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Identity Theft and Privacy Guide for Businesses

As a business, you serve an important role in helping protect personal information. The following resources can help:


Federal Trade Commission




Washington State Laws

Sharing of Information Relevant to Identity Theft: If a business has information relating to identity theft and may have done business with the thief, the business must provide, upon the request of the victim, copies of all relevant information. Before providing the requested information, businesses may require the victim to verify his or her identity. Businesses may require proof of identity and charge reasonable fees for providing the information. Businesses may require:

  1. A government issued photo identification card.
  2. A copy of a police report.
  3. A written statement from the State Patrol documenting that the victim's identity has been verified.

A business that shares information with others for the purpose of aiding identity theft victims or assisting law enforcement will not be subject to civil or criminal liability if done in good faith.

A business may decline to provide the information when, in good faith and reasonable judgment, it determines that the law does not require the disclosure of the information.

A business that fails to disclose information may be in violation of the Consumer Protection Act. A consumer harmed by such a violation may be awarded actual damages, or, in the case of willful violations, punitive damages of up to $1,000, costs and reasonable attorney's fees.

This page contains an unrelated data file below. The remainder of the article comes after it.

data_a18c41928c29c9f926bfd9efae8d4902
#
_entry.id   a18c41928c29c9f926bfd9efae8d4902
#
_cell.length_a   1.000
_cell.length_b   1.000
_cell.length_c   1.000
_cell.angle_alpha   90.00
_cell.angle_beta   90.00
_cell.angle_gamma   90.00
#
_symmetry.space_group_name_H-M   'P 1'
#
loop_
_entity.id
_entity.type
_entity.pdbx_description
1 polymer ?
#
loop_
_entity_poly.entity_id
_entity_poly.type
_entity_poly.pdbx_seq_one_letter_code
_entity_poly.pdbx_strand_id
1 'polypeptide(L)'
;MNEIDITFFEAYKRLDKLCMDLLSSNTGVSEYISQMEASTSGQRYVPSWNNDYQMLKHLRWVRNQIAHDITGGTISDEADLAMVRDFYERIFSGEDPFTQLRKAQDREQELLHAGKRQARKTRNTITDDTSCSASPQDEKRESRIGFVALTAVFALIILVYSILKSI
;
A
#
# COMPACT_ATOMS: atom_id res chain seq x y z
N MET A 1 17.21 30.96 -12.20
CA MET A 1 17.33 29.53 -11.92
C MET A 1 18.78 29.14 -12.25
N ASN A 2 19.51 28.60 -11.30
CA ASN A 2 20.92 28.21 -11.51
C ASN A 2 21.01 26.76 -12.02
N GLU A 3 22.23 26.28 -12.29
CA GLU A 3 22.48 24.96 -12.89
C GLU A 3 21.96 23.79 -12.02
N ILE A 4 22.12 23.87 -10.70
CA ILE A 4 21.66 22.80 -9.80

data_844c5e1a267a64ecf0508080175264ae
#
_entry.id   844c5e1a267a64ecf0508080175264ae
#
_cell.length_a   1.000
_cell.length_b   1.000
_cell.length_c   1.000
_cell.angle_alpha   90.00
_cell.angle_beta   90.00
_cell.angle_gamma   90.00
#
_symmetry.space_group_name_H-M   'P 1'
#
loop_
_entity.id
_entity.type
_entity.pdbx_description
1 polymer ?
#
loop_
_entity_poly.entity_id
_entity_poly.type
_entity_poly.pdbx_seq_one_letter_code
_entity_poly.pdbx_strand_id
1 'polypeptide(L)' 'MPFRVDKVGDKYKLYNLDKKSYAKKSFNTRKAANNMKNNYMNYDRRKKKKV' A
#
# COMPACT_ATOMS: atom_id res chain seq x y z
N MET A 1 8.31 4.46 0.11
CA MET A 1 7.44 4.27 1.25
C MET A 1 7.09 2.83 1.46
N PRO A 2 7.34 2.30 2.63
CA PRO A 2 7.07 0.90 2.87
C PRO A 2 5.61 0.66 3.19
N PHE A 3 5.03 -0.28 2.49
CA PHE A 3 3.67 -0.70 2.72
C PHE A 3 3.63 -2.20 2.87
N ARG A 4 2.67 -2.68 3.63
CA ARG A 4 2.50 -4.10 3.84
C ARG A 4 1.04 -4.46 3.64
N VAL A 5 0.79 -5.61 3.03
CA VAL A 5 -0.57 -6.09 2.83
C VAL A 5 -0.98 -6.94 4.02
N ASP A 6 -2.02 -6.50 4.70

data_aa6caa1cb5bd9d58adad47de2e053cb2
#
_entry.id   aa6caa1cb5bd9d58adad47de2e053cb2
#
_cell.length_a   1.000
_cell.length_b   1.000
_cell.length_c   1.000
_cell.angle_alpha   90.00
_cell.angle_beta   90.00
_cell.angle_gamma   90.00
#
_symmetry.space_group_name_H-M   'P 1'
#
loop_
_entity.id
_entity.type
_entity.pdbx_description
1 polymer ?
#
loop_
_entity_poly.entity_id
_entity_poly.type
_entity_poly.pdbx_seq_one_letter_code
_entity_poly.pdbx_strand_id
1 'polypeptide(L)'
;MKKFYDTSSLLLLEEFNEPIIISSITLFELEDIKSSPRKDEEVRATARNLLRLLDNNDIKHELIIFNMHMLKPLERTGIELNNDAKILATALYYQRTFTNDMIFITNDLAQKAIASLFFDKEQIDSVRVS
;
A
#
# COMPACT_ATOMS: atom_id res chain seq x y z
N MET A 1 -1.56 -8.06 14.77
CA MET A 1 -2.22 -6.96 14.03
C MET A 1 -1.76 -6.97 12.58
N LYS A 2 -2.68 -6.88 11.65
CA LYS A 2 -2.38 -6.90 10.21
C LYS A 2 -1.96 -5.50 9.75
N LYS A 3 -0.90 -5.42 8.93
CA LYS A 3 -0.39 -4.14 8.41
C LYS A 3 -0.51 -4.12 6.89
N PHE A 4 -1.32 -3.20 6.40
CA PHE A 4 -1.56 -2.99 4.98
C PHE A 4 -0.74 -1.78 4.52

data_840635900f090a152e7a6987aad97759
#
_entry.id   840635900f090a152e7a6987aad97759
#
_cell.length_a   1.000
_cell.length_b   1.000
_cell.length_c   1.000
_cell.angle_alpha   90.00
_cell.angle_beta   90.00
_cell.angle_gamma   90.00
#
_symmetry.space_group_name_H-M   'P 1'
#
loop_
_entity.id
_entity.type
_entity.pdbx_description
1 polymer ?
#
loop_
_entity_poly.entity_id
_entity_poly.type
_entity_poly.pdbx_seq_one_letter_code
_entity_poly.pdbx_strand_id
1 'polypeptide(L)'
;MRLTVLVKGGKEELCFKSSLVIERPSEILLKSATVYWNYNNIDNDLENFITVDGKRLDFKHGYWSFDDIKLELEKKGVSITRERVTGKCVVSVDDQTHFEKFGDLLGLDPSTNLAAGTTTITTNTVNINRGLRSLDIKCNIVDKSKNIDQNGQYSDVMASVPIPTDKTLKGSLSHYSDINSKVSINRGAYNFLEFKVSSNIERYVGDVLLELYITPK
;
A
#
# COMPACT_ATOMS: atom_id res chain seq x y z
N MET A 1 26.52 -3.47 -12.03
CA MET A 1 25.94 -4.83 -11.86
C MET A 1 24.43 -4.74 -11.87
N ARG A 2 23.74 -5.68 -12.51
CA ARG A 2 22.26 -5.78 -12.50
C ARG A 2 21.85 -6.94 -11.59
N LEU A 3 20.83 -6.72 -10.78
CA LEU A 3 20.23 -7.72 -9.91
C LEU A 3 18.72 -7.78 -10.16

Reporting Data Breaches: There are actually two data breach notification laws. RCW 19.255.010 applies to businesses. RCW 42.56.590 applies to local and state agencies. The content is essentially the same. The laws require businesses, agencies and individuals to notify Washington residents affected by a security breach of computerized, unencrypted data that includes personal information. Disclosure must be made in " unreasonable delay, consistent with the legitimate needs of law enforcement". That includes written notice, electronic notice or "substitute" forms including news media and the business or agency Web site. This indirect notice is allowed when the cost of providing notice would exceed $250,000, or more than 500,000 people were affected by the breach, or the person or business does not have sufficient contact information. For additional information, read the statutes.

Safely Disposing of Personal Information: Washington State law (RCW 19.215) requires businesses to “take all reasonable steps to destroy, or arrange for the destruction of, personal financial and health information and personal identification numbers issued by government entities.”

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